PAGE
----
Glendo State Park
Glendo State Park
Which Way Is Left In Canada ?
by Chuck RitenouR
Glendo State Park
Our caravan left Casper, Wyoming on Sunday August 1, 1982. With our next gig being in Lewellen at Vic's Supper Club, we decided to camp at Glendo State Park. Glendo State Park is located fairly close to the borders of Wyoming, Nebraska and South Dakota. I had picked up a brochure when we stopped at Fort Laramie on our way to Casper. Primitive camping was free. Though we had money in our pockets, we opted to save as much as possible. At some point, I was going to have to fly to Virginia and back. The brochure said, "Glendo is a large reservoir and is one of southern Wyoming’s most popular boating parks. It offers visitors water-skiing, fishing and other water- based activities. Fishing is so good that Glendo has several fish records. Day-use and overnight facilities feature improved campsites, comfort stations, tables and grills. A commercial concession at the reservoir provides visitors with complete marina services, motel units and fishing equipment." As a avid fisherman, I was hooked. I had two rods and fishing tackle in my van. I never went anywhere with out my fishing gear. It was only two hours away from Casper. Based on Penny's interpretation of the brochure and the price, Chuck announced we would be camping at Glendo.
Tom, our new guitarist rode with Chuck and Penny. By the time we arrived at Glendo, he and Chuck were at each other's throats. Chuck had the kind of paranoid personality that could make a preacher curse during a sermon. By the time we found Reno Cove camp area, Tom was ready to quit the band he had just travelled fouteen hours on a bus to join. I tried to smooth things out, but I must admit I was loosing patience with Chuck. Chuck just couldn't help being Chuck and Penny was always at his elbow explaining things to him. At times the Chuck and Penny show was hilarious other times it was so very sad.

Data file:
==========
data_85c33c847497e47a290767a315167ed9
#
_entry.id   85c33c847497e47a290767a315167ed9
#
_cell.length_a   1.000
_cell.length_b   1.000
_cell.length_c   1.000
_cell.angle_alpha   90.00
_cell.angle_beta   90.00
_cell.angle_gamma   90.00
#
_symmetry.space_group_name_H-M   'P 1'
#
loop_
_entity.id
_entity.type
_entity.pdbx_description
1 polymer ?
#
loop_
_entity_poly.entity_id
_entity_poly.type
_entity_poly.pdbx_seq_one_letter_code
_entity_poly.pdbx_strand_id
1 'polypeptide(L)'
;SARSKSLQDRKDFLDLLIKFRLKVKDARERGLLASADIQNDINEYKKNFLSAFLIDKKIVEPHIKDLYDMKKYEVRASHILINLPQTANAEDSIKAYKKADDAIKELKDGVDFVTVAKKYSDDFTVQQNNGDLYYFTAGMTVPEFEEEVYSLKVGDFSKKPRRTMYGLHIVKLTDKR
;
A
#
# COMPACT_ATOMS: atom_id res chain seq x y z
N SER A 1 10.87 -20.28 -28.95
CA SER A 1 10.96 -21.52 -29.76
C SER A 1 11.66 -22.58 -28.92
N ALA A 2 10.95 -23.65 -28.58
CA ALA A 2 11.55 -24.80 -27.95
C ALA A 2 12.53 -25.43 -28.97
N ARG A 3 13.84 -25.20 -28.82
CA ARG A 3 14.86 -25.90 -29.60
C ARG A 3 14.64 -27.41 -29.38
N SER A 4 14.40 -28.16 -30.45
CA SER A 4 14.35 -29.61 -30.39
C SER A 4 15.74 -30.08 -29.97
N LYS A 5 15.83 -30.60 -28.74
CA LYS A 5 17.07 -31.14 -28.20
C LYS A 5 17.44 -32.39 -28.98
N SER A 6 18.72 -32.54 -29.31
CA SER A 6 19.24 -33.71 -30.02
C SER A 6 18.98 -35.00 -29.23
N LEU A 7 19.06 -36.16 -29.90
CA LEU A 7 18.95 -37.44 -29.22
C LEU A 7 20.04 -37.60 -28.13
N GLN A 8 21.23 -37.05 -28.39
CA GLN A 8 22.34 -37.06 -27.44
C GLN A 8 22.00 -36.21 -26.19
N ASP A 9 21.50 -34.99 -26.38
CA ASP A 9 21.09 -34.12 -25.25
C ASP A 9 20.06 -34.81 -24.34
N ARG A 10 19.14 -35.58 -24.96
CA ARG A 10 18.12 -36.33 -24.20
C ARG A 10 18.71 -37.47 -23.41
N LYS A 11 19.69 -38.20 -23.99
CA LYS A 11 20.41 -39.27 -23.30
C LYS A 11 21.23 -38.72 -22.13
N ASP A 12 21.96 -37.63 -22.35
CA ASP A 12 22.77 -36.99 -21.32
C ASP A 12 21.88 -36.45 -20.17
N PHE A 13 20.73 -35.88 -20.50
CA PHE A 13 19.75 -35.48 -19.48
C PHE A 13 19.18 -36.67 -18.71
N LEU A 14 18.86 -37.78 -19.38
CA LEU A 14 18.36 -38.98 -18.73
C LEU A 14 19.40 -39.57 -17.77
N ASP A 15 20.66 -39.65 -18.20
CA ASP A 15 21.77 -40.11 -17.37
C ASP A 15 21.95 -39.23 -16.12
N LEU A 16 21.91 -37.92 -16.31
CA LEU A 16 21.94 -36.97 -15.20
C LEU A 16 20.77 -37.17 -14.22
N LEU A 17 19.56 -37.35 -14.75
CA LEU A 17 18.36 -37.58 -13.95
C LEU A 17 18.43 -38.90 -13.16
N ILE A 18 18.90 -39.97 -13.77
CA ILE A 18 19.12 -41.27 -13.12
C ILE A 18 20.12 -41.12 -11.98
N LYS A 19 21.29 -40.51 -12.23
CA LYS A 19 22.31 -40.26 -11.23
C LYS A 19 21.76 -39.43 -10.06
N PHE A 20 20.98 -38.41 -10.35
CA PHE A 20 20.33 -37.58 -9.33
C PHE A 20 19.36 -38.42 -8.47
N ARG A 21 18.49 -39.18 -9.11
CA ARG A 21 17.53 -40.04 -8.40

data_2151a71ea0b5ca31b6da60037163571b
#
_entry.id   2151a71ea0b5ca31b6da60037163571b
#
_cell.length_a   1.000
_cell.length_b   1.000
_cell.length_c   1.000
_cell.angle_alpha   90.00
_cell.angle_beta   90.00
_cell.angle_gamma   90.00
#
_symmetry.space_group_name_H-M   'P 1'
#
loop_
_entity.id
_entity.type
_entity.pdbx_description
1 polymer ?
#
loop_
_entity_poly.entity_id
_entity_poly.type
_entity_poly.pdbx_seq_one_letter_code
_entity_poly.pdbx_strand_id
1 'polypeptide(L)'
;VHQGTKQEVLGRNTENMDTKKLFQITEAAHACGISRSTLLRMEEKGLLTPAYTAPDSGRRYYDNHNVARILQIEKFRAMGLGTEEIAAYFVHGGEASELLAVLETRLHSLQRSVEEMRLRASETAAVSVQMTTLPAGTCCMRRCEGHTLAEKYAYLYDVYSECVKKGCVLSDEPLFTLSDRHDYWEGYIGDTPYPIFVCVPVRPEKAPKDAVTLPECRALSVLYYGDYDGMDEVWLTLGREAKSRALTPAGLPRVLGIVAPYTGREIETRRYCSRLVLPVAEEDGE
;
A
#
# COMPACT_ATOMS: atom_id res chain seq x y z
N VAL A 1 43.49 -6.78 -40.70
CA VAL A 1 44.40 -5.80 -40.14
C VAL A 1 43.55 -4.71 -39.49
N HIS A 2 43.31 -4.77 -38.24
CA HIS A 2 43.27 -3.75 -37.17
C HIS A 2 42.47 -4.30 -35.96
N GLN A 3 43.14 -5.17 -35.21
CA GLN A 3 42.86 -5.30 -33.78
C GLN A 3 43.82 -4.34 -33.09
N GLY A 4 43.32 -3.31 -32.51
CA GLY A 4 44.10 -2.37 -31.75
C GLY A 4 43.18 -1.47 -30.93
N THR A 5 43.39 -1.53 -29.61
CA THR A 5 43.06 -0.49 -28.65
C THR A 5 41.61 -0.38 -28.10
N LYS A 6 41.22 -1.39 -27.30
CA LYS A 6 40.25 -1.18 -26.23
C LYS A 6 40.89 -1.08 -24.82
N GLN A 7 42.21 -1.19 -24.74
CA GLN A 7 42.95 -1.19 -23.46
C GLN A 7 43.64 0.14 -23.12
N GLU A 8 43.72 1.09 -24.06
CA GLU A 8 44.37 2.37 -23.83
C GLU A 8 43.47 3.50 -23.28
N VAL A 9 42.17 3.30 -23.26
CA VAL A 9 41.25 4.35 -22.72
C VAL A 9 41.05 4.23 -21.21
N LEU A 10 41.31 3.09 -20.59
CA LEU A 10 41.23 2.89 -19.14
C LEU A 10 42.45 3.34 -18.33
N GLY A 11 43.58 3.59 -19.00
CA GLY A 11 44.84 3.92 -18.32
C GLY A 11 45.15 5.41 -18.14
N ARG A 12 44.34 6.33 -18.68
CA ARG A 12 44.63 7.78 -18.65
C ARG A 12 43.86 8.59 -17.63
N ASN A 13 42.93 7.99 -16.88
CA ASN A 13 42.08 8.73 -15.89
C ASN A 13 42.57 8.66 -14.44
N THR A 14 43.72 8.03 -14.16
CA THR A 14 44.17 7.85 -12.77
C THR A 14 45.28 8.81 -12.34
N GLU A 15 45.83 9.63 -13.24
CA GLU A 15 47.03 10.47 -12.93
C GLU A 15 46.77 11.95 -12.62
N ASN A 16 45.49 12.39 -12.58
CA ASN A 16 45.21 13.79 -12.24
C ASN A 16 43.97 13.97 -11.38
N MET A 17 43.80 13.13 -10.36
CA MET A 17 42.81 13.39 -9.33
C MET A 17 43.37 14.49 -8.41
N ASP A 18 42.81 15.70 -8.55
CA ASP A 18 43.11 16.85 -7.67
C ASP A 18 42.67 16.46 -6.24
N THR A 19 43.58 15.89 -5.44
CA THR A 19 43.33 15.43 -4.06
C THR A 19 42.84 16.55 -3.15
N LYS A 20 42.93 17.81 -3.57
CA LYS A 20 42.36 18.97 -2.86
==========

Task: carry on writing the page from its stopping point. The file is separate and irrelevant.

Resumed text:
We found a spot on top of a little hill that had a picnic table and was only about 50 yards from a fresh water supply. The well had a pipe sticking up out of the ground with a lever and a nozzle. The sign wired to it said " Fresh Drinking Water". Once camp was set, Bean and I went in search of food and fishing bait. Tom went with us and fumed and fussed about Chuck and Penny. We found a little store by one of the marinas and bought a bag of potatoes, three packs of hot dogs and buns and a container of night crawlers. While we were gone Chuck and Penny had gathered wood and set up the camp stove. There was a huge fire pit a few feet from the picnic table. That evening, we ate a hearty supper of hot dogs cooked over an open fire and boiled potatoes. It may have been the only meal we ate that day, but it was a good one. We sat around the camp fire playing acoustic guitars and singing. Tom had a great voice and we harmonized well together. Chuck broke out some of his home grown, hydroponic super smoke and the tension between Chuck and Tom eased with each pass of the peace pipe. That night as I was falling asleep, I thought this might work out afterall.The evening temperature dropped and it was pretty cold sleeping in the van. I had lent my sleeping bag to Tom who slept on the ground by the fire. Bean and I slept in our seats and shared an old afgan that she had knitted a few years ago.
I got up with the sun and walked the shore line of the lake looking for good spots to fish. I fished until about ten o'clock and then gave it up. I didn't get one nibble. I went back and spread my sleeping bag out on the ground several feet from the fire pit and picnic table. I was physically and mentally worn out and needed to take a pocita siesta. Tom borrowed a rod and a few lures and headed for the lake.The sun felt very good and I soon fell asleep.